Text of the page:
Chapter III, Chapter IV, Chapter V and Chapter VI fall under Part 2 of Indian Evidence Act.
Section 56 to Section 100 fall under Part 2.



56. Fact Judicially noticeable need not be proved.

No fact of which the Court will take judicial notice need be proved.

Bare Act PDFs

Judicial Notice of fact that many blind persons have acquired great academic distinctions can be taken by court.
Related Case- Jai Shankar Prasad v. State of Bihar, 1993

57. Facts of which Court must take judicial notice.

The Court shall take judicial notice of the following facts-

1- All laws in force in the territory of India.

2- All public Acts passed or hereafter to be passed by Parliament of the United Kingdom, and all local and personal Acts directed by Parliament of the United Kingdom to be judicially noticed.

3- Articles of War for the Indian Army, Navy or Air Force.

Bare Act PDFs

4- The course of proceeding of Parliament of the United Kingdom, of the Constituent Assembly of India, of Parliament and of the legislatures established under any laws for the time being in force in a Province or in the States.

5- The accession and the sign manual of the Sovereign for the time being of the United Kingdom of Great Britain and Ireland.

6- All seals of which English Courts take judicial notice: the seals of all the Courts in India and of all Courts out of India established by the authority of the Central Government or the Crown Representative; the seals of Courts of Admiralty and Maritime Jurisdiction and of Notaries Public, and all seals which any person is authorized to use by the Constitution or an Act of Parliament of the United Kingdom or an Act or Regulation having the force of law in India.

7- The accession to office, names, titles, functions and signatures of the persons filling for the time being any public office in any State, if the fact of their appointment to such office is notified in any Official Gazette.

8- The existence, title and national flag of every State or Sovereign recognized by the Government of India.

9- The divisions of time, the geographical divisions of the world, and public festivals, fasts and holidays notified in the Official Gazette.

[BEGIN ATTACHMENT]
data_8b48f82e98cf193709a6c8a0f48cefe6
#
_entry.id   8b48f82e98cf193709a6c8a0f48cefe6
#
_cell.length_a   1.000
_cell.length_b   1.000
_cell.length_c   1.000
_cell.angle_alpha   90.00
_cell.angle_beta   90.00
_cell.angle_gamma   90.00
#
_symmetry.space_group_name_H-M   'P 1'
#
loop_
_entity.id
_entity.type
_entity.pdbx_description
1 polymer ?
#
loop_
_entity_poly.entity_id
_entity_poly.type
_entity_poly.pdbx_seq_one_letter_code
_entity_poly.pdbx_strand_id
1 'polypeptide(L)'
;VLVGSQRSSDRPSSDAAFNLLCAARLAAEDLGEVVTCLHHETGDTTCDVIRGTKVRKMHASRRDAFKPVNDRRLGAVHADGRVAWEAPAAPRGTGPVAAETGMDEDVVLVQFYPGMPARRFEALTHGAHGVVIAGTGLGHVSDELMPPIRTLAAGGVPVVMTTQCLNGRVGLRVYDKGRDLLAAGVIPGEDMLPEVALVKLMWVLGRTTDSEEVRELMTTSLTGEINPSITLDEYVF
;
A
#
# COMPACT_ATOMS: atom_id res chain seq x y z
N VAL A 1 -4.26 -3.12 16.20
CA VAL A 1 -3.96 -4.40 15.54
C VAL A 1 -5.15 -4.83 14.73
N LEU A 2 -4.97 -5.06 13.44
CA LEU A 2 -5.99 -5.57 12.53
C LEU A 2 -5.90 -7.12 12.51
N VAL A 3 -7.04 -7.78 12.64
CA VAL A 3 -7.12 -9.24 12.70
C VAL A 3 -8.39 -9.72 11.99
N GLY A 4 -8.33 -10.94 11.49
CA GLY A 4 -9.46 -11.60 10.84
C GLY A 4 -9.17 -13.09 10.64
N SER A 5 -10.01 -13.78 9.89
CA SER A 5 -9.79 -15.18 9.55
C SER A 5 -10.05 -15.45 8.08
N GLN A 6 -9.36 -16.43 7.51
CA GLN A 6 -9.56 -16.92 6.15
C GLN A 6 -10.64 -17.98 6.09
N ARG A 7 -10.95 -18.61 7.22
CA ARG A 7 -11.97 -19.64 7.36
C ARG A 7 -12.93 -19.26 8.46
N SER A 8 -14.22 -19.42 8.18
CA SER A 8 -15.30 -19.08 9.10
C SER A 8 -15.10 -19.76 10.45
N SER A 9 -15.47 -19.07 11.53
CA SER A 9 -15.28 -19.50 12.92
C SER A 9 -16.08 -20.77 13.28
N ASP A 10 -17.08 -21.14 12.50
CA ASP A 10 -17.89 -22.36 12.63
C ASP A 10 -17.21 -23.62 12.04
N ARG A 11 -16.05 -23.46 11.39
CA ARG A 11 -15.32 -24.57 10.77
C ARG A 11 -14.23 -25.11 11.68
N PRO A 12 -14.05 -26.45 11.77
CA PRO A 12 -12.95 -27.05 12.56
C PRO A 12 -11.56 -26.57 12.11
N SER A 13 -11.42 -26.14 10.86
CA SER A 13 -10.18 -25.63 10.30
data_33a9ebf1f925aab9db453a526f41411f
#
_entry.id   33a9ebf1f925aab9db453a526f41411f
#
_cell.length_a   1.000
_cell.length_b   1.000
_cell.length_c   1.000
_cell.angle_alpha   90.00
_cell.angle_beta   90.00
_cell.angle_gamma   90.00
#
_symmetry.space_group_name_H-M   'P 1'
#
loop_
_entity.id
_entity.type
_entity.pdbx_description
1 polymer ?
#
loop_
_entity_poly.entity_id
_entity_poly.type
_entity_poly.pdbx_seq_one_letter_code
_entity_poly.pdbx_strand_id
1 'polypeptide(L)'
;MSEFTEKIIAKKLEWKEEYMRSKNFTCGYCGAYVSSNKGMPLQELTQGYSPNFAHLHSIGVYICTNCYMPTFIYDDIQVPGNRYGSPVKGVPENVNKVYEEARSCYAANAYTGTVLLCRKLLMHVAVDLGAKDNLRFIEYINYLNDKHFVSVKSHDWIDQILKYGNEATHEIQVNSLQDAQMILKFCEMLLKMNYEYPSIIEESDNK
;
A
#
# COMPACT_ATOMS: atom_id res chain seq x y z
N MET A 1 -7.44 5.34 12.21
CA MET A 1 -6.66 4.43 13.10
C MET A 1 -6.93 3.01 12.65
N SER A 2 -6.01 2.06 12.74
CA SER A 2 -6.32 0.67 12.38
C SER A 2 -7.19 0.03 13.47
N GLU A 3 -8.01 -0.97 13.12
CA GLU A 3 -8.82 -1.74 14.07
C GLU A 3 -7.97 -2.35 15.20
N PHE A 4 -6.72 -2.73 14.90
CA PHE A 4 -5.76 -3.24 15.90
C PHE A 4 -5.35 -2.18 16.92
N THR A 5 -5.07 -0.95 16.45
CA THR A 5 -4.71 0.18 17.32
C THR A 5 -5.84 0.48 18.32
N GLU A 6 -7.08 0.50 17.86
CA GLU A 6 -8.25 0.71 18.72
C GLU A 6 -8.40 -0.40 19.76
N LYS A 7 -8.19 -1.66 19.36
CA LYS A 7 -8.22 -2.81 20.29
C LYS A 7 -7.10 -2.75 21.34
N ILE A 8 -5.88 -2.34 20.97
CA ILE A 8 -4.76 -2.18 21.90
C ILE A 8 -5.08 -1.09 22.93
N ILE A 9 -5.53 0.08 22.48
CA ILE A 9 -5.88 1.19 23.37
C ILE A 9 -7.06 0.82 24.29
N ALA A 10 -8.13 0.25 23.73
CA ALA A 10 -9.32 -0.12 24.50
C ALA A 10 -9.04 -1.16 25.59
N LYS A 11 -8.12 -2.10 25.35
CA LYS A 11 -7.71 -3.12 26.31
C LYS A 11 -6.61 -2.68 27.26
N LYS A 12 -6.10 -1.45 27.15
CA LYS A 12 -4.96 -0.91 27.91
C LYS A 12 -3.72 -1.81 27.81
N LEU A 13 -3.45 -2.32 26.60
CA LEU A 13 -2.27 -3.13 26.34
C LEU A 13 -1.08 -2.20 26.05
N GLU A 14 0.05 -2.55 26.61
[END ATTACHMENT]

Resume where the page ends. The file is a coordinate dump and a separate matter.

10- The territories under the dominion of the Government of India.

11- The commencement, continuance, and termination of hostilities between the Government of India and any other State or body of persons.

12- The names of the members and officers of the Court and of their deputies and subordinate officers and assistants, and also of all officers acting in execution of its process, and of or all advocates, attorneys, proctors, Vakils, pleaders and other persons authorized by law to appear or act before it.

13- The rule of the road on land or at sea.
In all these cases, and also on all matters of public history, literature, science or art, the Court may resort for its aid to appropriate books or documents of reference.
If the Court is called upon by any person to take judicial notice of any fact, it may refuse to do so unless and until such person produces any such book or document as it may consider necessary to enable it to do so.

Custom: Scope

When a custom has been repeatedly recognised by courts then it is blended into the law of land and proof of the same would become unnecessary under section 57 of this act.
Related Case- Atluri Brahmanandam v. Anne Sai Bapuji 2010

Note- Court may take judicial notice of widespread malaise of illegal immigration and exploitation of young ones by unauthorised recruiting agents.

58. Facts admitted need not be proved.

No fact need to be proved in any proceeding which the parties thereto or their agents agree to admit at the hearing, or which, before the hearing, they agree to admit by any writing under their hands, or which by any rule of pleading in force at the fine they are deemed to have admitted by their pleadings;
Provided that the Court may, in its discretion, require the facts admitted to be proved otherwise than by such admissions.

*Implied Admission-

Implied admission in written statement can not be allowed to be withdrawn. However the plaintiff can be insisted upon to prove his case.
Related Case- Uttam Chand Kothari versus Gauri Shankar Jalan, 2007

Section 59 and Section 60, Chapter IV – Oral Evidence→

Evidence Act by Batuk Lal
Evidence Act by KD Gaur
Evidence Act by Dr V Nageswara Rao
Evidence Act by BM Prasad
Evidence Act by Shakil Ahmad Khan
Evidence Act Bare Act

WritingLaw » Indian Evidence Act, 1872 » FACTS WHICH NEED NOT BE PROVED – Chapter III of Evidence Act – Section 56-58 Law Study Material
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